Strategic Alignment: Middle East Venture Partners Gets Investment From Mohamed Alabbar
If you've been keeping an eye on the Middle East entrepreneurship ecosystem, then you’d probablly agree that a series of fundraising and deals announced in the past few months may well be considered exceptional. A closer look at the announcements reveals that besides entrepreneurs, it’s been a successful period for the region’s investos too, with firms like 500 Startups, Middle East Venture Partners (MEVP), Saudi Telecom Company (STC) Ventures, and SoftBank all closing substantial funds, signifying increase in future funding pipeline for MENA startups. One such investment was Emaar Properties’ founder and chairman Mohamed Alabbar’s acquisition of a "large stake" in Middle East-focused venture capital firm MEVP. While the finer details of the investment remain undisclosed, a spokesperson of MEVP that we reached out to notes that it’s “not a majority transaction.” The announcement follows a report by Bloomberg that Alabbar has been eyeing opportunities to buy into venture capital firms in the Middle East, and had held talks with several of them including MEVP and BECO Capital.
With offices in Beirut, Dubai and Silicon Valley, and with over US$120 million worth assets under management, MEVP is responsible for backing various startup success stories in the region, and hopes to continue that mission with Alabbar now. “We are honored to be part of Mohamed Alabbar’s wider plans for the region’s digital sector, as his venture capital technology investment partner…By combining Alabbar’s vision with our team’s VC experience, we will offer regional startups greater opportunities to benefit from inevitable digital disruptions,” says Walid Hanna, MEVP Founder and Managing Partner, in a statement. Alabbar, on his part, noted in the statement that he looks forward to support “young and emerging digital entrepreneurs” with growth capital, strategic advice, and operational support, “while preserving MEVP management’s operational independence.”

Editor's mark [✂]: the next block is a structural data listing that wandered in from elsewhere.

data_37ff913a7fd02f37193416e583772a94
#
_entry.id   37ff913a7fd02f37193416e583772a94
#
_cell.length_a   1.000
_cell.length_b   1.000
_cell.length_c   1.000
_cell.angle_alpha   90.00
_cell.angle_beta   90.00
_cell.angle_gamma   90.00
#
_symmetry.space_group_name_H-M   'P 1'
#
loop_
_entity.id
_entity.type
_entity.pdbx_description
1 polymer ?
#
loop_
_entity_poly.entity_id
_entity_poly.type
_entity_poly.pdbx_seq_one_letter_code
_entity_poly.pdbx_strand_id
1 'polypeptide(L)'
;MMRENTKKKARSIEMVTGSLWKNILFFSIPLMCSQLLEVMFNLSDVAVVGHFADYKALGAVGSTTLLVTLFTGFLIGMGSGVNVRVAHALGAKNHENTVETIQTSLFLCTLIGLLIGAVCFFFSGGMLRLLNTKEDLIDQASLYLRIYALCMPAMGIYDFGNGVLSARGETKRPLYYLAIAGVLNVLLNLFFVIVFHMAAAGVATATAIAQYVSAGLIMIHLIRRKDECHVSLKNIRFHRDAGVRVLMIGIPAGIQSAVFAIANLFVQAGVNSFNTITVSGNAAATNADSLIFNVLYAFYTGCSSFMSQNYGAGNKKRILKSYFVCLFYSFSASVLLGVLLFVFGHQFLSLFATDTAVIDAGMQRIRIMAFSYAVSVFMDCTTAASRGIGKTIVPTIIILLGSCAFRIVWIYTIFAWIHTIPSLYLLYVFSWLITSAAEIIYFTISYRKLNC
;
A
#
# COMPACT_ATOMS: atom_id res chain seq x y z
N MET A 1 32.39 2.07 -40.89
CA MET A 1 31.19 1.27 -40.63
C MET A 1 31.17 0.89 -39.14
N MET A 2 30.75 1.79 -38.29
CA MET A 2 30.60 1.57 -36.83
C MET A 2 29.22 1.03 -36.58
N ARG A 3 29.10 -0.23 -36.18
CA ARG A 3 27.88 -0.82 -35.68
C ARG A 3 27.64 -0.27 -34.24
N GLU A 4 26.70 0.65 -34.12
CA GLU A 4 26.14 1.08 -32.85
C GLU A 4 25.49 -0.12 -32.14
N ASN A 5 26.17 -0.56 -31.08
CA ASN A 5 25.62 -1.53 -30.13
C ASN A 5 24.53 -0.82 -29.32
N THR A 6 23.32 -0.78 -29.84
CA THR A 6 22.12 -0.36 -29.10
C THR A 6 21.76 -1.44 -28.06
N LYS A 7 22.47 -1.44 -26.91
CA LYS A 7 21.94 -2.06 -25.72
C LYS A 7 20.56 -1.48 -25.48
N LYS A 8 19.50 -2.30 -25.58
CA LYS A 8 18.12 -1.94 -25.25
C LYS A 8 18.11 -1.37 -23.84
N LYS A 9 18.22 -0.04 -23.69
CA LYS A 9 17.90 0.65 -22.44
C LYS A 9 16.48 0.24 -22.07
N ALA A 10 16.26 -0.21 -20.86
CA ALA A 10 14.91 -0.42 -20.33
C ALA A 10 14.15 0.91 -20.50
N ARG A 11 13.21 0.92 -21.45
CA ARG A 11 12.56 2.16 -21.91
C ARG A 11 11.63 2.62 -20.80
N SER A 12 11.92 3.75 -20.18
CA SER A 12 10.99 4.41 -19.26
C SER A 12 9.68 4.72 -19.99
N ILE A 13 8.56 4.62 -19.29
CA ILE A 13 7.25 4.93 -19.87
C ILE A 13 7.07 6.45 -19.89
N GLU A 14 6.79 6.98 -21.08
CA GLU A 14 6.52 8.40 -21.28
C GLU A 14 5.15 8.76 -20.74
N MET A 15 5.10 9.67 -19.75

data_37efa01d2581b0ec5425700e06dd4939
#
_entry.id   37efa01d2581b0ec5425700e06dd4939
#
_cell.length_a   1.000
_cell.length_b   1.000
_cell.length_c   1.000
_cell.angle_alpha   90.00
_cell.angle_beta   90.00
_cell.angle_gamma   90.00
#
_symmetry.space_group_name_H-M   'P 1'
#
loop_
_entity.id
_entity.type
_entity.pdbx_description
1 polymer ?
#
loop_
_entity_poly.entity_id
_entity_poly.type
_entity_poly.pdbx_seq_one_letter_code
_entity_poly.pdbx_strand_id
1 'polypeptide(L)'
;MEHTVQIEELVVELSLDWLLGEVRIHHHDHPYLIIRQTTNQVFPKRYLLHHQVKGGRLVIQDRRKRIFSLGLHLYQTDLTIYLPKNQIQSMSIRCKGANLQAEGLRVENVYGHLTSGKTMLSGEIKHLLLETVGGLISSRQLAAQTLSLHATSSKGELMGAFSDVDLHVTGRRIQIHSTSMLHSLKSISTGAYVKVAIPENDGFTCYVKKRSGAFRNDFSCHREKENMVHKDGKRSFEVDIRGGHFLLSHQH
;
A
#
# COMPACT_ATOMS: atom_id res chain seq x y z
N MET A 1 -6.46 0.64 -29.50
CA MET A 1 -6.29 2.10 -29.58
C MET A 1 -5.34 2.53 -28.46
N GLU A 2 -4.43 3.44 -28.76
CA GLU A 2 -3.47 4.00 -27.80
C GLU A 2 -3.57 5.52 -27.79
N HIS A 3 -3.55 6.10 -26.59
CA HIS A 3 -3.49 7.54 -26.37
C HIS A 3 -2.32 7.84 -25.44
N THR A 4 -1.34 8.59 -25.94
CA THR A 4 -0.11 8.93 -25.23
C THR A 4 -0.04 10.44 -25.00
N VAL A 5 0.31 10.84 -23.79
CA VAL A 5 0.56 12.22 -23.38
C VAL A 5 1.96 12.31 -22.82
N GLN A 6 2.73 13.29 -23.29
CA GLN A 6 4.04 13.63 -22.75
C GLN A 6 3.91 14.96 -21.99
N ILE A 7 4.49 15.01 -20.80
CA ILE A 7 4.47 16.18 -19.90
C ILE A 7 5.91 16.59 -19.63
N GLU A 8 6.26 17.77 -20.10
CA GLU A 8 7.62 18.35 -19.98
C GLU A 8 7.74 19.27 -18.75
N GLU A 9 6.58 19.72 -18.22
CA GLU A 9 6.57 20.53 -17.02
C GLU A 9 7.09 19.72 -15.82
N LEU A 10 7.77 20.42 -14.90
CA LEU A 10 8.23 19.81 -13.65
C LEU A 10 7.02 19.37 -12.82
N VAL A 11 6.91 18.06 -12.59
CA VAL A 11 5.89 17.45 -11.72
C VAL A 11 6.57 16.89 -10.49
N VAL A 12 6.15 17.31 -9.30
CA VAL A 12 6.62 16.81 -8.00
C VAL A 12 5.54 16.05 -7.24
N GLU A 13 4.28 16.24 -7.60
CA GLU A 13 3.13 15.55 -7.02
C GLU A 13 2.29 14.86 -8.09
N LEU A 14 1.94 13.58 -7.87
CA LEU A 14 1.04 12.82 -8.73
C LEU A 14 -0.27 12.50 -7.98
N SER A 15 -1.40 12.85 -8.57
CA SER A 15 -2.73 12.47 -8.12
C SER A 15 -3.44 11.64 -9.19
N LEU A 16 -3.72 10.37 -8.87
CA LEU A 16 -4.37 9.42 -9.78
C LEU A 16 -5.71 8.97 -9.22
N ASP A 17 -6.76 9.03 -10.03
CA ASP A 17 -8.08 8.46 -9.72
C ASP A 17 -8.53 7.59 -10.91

As would be the case with any high-profile acquisition, Alabbar’s decision to buy a stake in MEVP (though not a controlling stake) has raised speculations in the ecosystem about the potential conflict of interest issues. Considering Alabbar’s plans to launch e-commerce venture Noon.com, and his subsequent acquisitions/initiatives to cement his presence in the MENA startup ecosystem, one can’t help but notice a pattern of entering potentially competing areas. Answering a related query about MEVP’s take on the issue, a spokesperson for the VC firm says: “Alabbar’s motivation to partner with MEVP is very much aligned with the vision of the MEVP founders," and that Alabbar’s interests “are aligned with” the best practices of the General Partners [GPs]. “While Alabbar has acquired a substantial stake in MEVP, our structure, governance and processes, will maintain the total independence of MEVP on day-to-day activities and on decision making,” the spokesperson notes. “We have strong governance in place to make sure all decisions made are impartial: [an] independent Investment Committee is the ultimate decision maker on investments, Advisory Committee (made of top Limited Partners) opines on potential conflict, and the Fund Board ratifies the fund decisions... There is a clear distinction between the GPs who manage the fund, and the LPs who make the fund mandate and rules.”
Besides the prima facie financial boost of having Alabbar onboard as an investor, MEVP also expects significant strategic benefits from the deal to help them unlock value in the MENA region. Among the many advantages it cites are better cooperation with MENA government and policy makers, strong local knowledge, and opportunities to learn from Alabbar’s business track record, and his recent efforts to focus on MENA tech and e-commerce sector (including Noon.com, investment in Aramex, stake in Yoox Net-a-Porter etc.). Providing further details on their investment portfolio and plans, the MEVP spokesperson says that while the $120 million portfolio of 40 companies comprises two Lebanese funds and two regional funds, the new fund (“Fund 5”) will be a “large regional” fund. “Our focus sectors include Software as a Service (SaaS) for selected verticals, digital marketplaces, on-demand economy, consumer internet, and fintech,” he adds.
Sindhu Hariharan is the Features Editor at Entrepreneur Middle East. She is a financial consultant turned business journalist with a FOMO when it comes to everything technology.